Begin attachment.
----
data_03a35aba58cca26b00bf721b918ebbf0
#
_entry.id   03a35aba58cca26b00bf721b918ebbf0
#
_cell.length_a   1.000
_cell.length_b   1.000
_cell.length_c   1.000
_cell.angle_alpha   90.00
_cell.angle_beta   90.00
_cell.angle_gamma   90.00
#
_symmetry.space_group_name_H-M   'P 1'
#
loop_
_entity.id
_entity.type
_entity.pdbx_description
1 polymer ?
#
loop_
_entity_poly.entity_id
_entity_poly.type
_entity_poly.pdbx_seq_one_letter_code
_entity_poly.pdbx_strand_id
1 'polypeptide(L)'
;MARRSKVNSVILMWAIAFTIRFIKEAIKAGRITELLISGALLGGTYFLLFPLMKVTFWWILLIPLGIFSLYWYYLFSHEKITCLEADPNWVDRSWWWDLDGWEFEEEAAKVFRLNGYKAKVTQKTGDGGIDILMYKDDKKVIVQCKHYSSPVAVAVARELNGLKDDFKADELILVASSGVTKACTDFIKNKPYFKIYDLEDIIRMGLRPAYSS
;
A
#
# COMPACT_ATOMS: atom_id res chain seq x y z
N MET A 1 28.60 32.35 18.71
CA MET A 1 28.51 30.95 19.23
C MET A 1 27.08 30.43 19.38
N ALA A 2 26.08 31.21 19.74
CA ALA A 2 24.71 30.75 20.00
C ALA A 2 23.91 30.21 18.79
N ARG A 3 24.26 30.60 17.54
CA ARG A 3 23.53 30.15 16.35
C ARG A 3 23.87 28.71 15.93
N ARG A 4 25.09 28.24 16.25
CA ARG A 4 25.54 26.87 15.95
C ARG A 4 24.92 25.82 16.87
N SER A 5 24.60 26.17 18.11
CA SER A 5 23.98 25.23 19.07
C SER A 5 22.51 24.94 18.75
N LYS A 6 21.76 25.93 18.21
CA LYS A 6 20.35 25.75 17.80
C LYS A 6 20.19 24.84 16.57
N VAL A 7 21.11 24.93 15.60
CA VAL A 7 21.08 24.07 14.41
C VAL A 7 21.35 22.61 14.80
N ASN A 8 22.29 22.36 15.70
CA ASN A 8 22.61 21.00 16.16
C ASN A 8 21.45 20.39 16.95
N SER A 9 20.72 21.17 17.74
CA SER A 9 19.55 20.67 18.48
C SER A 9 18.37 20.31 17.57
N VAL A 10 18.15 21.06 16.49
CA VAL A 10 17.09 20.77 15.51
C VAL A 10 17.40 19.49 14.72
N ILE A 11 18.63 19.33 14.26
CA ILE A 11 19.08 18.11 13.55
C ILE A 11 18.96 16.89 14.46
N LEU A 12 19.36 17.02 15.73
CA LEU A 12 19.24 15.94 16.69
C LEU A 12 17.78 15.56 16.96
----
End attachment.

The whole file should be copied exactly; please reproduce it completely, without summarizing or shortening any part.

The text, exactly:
data_03a35aba58cca26b00bf721b918ebbf0
#
_entry.id   03a35aba58cca26b00bf721b918ebbf0
#
_cell.length_a   1.000
_cell.length_b   1.000
_cell.length_c   1.000
_cell.angle_alpha   90.00
_cell.angle_beta   90.00
_cell.angle_gamma   90.00
#
_symmetry.space_group_name_H-M   'P 1'
#
loop_
_entity.id
_entity.type
_entity.pdbx_description
1 polymer ?
#
loop_
_entity_poly.entity_id
_entity_poly.type
_entity_poly.pdbx_seq_one_letter_code
_entity_poly.pdbx_strand_id
1 'polypeptide(L)'
;MARRSKVNSVILMWAIAFTIRFIKEAIKAGRITELLISGALLGGTYFLLFPLMKVTFWWILLIPLGIFSLYWYYLFSHEKITCLEADPNWVDRSWWWDLDGWEFEEEAAKVFRLNGYKAKVTQKTGDGGIDILMYKDDKKVIVQCKHYSSPVAVAVARELNGLKDDFKADELILVASSGVTKACTDFIKNKPYFKIYDLEDIIRMGLRPAYSS
;
A
#
# COMPACT_ATOMS: atom_id res chain seq x y z
N MET A 1 28.60 32.35 18.71
CA MET A 1 28.51 30.95 19.23
C MET A 1 27.08 30.43 19.38
N ALA A 2 26.08 31.21 19.74
CA ALA A 2 24.71 30.75 20.00
C ALA A 2 23.91 30.21 18.79
N ARG A 3 24.26 30.60 17.54
CA ARG A 3 23.53 30.15 16.35
C ARG A 3 23.87 28.71 15.93
N ARG A 4 25.09 28.24 16.25
CA ARG A 4 25.54 26.87 15.95
C ARG A 4 24.92 25.82 16.87
N SER A 5 24.60 26.17 18.11
CA SER A 5 23.98 25.23 19.07
C SER A 5 22.51 24.94 18.75
N LYS A 6 21.76 25.93 18.21
CA LYS A 6 20.35 25.75 17.80
C LYS A 6 20.19 24.84 16.57
N VAL A 7 21.11 24.93 15.60
CA VAL A 7 21.08 24.07 14.41
C VAL A 7 21.35 22.61 14.80
N ASN A 8 22.29 22.36 15.70
CA ASN A 8 22.61 21.00 16.16
C ASN A 8 21.45 20.39 16.95
N SER A 9 20.72 21.17 17.74
CA SER A 9 19.55 20.67 18.48
C SER A 9 18.37 20.31 17.57
N VAL A 10 18.15 21.06 16.49
CA VAL A 10 17.09 20.77 15.51
C VAL A 10 17.40 19.49 14.72
N ILE A 11 18.63 19.33 14.26
CA ILE A 11 19.08 18.11 13.55
C ILE A 11 18.96 16.89 14.46
N LEU A 12 19.36 17.02 15.73
CA LEU A 12 19.24 15.94 16.69
C LEU A 12 17.78 15.56 16.96